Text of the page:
When I write, I go into hermit mode. I sit in a quiet room that is purposefully de-cluttered, I turn off my mobile phone, and I cancel out of Safari. If it’s a grey or rainy day I turn on extra lights to get the room’s visual temperature just right. Then I sit with my laptop on my lap and let my mind wander. I’ll get up every hour or so, to do something dumb, but my mind is running. I can write for hours like this: I’ve easily lost eight or nine hours in a fugue.
When I have most of a story written, I do what I’ve learned most writers do: I go back and edit the shit out of that crappy first draft. Many times. And when I edit, I think long and hard about word choice, cadence, and style. On some passes I keep the gender of the reader in my mind. Because I want my novels to lean toward being gender neutral. At least as much as a female writer can.
So when I read this article from Jezebel it struck a chord. A Washington Post review of a nonfiction book called “Liar, Temptress, Soldier, Spy” took issue with the female author’s word choices. “At its best her prose is vivid, especially when she writes about battles and the terrible costs they exact, while at its less-than-best seems (dare I say it?) to have been borrowed from the pages of a woman’s magazine.” Huh.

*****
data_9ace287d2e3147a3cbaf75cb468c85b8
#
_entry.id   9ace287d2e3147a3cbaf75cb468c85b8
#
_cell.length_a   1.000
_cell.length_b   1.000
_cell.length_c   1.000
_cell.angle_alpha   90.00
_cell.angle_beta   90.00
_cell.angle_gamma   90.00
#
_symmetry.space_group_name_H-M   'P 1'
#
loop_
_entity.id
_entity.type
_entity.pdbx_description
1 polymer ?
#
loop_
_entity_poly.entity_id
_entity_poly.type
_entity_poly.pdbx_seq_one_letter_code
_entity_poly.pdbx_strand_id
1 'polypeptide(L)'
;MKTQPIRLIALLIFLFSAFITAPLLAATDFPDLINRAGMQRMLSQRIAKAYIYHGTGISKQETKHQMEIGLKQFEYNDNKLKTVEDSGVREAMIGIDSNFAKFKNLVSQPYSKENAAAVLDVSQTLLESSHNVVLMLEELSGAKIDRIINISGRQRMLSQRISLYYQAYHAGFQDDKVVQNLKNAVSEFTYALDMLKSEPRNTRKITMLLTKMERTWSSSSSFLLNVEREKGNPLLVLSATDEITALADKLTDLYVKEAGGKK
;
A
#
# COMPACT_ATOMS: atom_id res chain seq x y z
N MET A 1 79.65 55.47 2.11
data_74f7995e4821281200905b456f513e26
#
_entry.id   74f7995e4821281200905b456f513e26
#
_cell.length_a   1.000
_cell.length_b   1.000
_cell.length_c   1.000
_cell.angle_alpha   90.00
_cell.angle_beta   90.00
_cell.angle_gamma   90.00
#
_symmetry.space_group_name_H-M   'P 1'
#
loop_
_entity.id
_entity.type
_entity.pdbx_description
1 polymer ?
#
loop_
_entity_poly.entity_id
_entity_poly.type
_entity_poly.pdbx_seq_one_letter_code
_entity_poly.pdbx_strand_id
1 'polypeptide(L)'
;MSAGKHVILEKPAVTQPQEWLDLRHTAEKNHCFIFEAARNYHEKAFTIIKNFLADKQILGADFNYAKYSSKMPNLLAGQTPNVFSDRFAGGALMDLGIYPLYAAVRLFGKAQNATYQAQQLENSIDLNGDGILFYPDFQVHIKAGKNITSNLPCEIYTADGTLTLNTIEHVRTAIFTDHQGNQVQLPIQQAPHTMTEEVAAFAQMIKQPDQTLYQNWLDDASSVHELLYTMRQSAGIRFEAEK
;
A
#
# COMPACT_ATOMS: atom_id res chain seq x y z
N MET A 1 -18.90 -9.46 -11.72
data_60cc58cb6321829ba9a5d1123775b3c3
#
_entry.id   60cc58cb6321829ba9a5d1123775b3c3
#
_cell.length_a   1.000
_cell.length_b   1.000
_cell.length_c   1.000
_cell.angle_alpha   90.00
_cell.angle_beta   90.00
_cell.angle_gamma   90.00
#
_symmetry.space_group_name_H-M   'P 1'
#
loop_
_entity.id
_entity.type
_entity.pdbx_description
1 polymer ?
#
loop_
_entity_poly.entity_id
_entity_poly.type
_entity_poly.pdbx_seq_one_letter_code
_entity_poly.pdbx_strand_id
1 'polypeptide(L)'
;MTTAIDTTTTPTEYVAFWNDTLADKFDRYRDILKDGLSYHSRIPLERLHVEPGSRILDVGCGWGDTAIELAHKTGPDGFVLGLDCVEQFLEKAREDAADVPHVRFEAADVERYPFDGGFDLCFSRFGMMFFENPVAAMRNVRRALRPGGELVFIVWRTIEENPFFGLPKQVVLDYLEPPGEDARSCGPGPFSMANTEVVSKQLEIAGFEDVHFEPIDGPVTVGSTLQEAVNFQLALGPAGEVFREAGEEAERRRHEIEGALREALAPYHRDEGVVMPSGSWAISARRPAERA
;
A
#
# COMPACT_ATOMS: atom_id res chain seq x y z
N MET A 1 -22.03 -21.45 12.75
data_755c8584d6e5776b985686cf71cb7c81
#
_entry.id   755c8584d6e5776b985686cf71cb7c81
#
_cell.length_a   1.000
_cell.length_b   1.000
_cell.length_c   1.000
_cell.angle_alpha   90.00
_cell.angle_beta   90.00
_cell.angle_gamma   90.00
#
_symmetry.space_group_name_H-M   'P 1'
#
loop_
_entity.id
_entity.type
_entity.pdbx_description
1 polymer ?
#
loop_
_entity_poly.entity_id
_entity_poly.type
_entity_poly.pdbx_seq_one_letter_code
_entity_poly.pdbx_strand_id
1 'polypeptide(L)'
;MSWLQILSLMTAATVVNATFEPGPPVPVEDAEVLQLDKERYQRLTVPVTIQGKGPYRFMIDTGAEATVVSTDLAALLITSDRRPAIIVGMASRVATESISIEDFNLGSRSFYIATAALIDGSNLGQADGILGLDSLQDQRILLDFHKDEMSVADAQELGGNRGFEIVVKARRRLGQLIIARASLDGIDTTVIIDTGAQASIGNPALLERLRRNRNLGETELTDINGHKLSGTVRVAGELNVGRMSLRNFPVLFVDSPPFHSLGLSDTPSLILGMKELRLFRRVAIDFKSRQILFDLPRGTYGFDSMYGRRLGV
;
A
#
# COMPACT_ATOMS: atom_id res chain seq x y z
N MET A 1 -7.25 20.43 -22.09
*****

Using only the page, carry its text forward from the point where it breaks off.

My take away: he thought her language was too…female…and so, less-than-best.
I looked up reviews of some of John le Carre’s work and found 9 out of 10 were written by male critics, presumably because espionage is a male dominated domain.
Writing is learning. What I’m learning is that I should be thinking about the gender slant of my word choices. But also how to balance that with my authentic voice. Not easy.